What Is A Full Turn In Gymnastics?

A full turn in gymnastics is an intermediate-level skill that requires the gymnast to spin 360 degrees on the ball of their foot. It can be challenging for beginners, but with practice and proper technique, most gymnasts can learn this skill.

full turn on beam

Here’s a detailed guide to the full turn in gymnastics with tips and advice on how to master it.

Definition of a Full-turn

To perform a full turn, you need to rotate your body 360 degrees while standing on the ball of your foot in relevé. Relevé involves standing on the ball of your foot with your body forming a straight line from your knee to the ball of your foot.

There are two ways to begin a full turn: from a pointed foot position with one foot in front of you, or from a lunge position with one leg bent and your weight on it.

Why do gymnasts use a Full-turn?

In gymnastics, turns play a crucial role in both beam and floor routines. As a gymnast, you might assume that dance moves are not a significant aspect of the sport. However, that is far from the truth. Beginning at Level 2 with a 90° heel snap turn on the floor, and advancing to Level 10 with a minimum 360° turn on one foot on the beam, you are required to perform some type of turn in your beam or floor routine.

While this article primarily focuses on how to execute a full turn on both floor and beam, the exercises and drills shared here will help learn any gymnastics turn.

How To Do A Full Turn In Gymnastics

  1. Start in a lunge position with your dominant foot forward and your arms extended in front of you.
  2. Lift your back leg off the ground and pivot on the ball of your front foot, rotating your body 180 degrees.
  3. Bring your back leg forward and step forward with your non-dominant foot, completing the full turn.
  4. Finish the turn by standing up straight with your arms at your sides.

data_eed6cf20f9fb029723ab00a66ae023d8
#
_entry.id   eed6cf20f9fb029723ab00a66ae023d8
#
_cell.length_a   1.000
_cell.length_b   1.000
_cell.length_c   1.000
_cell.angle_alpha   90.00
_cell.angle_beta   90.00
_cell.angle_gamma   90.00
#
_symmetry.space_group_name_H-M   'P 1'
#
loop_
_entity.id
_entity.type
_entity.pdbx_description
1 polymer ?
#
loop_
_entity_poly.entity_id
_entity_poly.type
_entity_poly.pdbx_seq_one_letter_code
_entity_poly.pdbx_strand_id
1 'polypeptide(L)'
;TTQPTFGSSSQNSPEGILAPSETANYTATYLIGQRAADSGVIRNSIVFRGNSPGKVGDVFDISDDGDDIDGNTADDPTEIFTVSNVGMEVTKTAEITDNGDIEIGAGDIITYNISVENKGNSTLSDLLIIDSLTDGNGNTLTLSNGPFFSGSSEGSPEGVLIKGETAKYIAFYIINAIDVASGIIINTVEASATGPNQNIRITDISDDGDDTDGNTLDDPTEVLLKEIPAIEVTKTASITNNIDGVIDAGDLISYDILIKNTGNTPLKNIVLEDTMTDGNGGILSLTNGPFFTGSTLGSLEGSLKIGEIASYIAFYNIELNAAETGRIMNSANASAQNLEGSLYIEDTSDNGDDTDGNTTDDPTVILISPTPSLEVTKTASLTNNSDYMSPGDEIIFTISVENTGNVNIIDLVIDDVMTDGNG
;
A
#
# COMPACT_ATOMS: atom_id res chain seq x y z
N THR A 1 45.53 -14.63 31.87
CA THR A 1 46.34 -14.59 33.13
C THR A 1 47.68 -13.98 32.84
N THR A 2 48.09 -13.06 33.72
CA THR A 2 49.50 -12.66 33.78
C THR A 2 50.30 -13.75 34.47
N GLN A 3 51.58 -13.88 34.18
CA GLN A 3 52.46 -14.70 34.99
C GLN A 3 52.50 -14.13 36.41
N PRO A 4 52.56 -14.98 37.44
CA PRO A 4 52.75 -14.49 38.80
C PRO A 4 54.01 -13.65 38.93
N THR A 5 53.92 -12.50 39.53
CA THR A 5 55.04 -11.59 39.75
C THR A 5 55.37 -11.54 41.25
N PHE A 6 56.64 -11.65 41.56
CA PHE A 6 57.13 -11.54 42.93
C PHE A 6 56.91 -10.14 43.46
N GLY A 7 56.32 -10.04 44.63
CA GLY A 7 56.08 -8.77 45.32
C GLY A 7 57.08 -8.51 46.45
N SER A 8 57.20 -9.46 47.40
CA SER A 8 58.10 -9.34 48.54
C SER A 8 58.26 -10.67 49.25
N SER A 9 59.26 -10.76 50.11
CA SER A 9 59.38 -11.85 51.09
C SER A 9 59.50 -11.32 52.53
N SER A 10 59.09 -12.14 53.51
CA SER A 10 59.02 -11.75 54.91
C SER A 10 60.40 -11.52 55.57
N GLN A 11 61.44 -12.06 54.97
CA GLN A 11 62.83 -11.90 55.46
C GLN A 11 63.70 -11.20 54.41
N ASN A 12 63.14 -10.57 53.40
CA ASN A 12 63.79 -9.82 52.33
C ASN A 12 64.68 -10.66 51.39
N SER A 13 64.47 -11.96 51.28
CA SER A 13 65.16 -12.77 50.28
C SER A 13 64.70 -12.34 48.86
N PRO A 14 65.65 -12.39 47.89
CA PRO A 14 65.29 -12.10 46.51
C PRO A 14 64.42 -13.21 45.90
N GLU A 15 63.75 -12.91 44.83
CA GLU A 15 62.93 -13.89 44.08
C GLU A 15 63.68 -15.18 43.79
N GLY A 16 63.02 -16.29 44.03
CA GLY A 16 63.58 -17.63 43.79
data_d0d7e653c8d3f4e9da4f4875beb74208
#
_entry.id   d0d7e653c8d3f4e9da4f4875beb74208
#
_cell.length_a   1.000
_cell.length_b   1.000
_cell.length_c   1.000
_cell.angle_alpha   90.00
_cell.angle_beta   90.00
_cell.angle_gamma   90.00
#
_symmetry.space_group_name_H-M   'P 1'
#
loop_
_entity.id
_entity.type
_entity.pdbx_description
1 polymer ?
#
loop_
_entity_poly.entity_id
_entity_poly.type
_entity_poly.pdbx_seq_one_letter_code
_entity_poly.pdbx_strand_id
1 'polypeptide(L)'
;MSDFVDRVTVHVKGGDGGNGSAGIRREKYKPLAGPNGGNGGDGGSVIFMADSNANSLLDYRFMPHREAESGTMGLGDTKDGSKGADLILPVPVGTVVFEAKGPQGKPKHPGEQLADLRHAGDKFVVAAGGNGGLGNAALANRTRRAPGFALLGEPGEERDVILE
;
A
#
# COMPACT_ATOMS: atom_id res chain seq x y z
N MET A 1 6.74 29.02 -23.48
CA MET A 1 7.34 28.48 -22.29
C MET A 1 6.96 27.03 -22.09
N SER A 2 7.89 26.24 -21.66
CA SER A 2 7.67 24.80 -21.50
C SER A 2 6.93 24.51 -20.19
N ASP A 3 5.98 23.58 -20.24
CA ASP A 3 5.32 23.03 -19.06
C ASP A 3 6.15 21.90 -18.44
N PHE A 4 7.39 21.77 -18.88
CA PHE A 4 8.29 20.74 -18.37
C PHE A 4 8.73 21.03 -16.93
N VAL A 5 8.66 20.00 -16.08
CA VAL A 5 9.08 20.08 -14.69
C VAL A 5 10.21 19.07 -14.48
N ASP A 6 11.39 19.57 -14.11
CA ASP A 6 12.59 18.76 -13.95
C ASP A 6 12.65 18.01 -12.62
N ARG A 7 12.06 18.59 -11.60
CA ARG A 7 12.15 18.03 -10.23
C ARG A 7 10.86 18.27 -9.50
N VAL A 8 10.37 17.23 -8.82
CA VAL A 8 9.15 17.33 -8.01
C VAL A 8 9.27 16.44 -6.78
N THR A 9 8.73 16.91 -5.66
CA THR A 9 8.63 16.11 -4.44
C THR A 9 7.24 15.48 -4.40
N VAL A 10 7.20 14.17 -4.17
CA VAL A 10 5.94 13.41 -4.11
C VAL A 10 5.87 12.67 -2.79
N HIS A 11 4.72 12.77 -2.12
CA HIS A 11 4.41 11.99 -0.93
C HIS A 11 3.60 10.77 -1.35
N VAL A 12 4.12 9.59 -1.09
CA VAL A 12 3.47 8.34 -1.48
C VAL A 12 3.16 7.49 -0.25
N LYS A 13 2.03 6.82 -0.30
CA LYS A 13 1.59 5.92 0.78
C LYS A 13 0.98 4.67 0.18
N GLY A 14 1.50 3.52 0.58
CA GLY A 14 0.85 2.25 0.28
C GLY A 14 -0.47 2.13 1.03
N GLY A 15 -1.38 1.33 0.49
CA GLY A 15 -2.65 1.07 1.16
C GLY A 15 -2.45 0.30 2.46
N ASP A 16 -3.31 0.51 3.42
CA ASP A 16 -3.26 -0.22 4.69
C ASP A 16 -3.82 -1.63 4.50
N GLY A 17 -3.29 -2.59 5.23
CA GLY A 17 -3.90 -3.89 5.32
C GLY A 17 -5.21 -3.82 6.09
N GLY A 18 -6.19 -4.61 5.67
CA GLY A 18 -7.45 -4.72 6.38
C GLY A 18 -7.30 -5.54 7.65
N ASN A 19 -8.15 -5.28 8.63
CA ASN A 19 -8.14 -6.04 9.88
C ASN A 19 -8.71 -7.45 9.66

Tips for Mastering the Full Turn

  • Practice your balance and coordination with drills such as holding a releve or doing quarter turns.
  • Keep your eyes focused on a fixed point to help maintain your balance.
  • Use your arms to help control your momentum and maintain balance.
  • Keep your core engaged and your body tight throughout the turn.
  • Practice on both sides to develop balance and coordination on your non-dominant side.
gymnast tip toes

Gymnasts usually compete barefoot however, wearing socks to practice a full turn will help the gymnast spin faster as there is less friction. Care must be taken not to lose control when wearing socks.

Common Mistakes to Avoid

  • Failing to pivot on the ball of your foot, which can cause you to lose balance and fall.
  • Not keeping your eyes focused on a fixed point, which can cause you to lose your balance and fall.
  • Over-rotating or under-rotating, which can affect your balance and control.
  • Not using your arms to help control your momentum and maintain balance.

Equipment Needed to Practice

To practice and improve your gymnastics full turn, you’ll need the following equipment:

  • Tumbl Trak Addie Beam: A low-profile balance beam that’s perfect for practicing turns and other skills.
  • Small weights: Adding weights to your ankles or wrists whilst conditioning will improve your strength.
  • Cartwheel mat with a line on the reverse: This mat provides a designated space for practicing your turns and helps ensure proper alignment.

Cartwheel / Beam Mat

Ideal for practicing turns


By following these tips and using the right equipment, you can improve your gymnastics full turn and achieve mastery over this exciting skill. With time, practice, and dedication, you’ll be able to impress your coaches and achieve your goals.

In Conclusion

With these tips and techniques, anyone can learn how to do a gymnastics full turn with practice and dedication. Remember to stay focused, engage your core, and use your arms to help control your momentum. With time and practice, you’ll be able to master this skill and impress your audience.

Want to learn how to master a full turn in gymnastics? Sign up for a free trial session at Synergy Gymnastics here.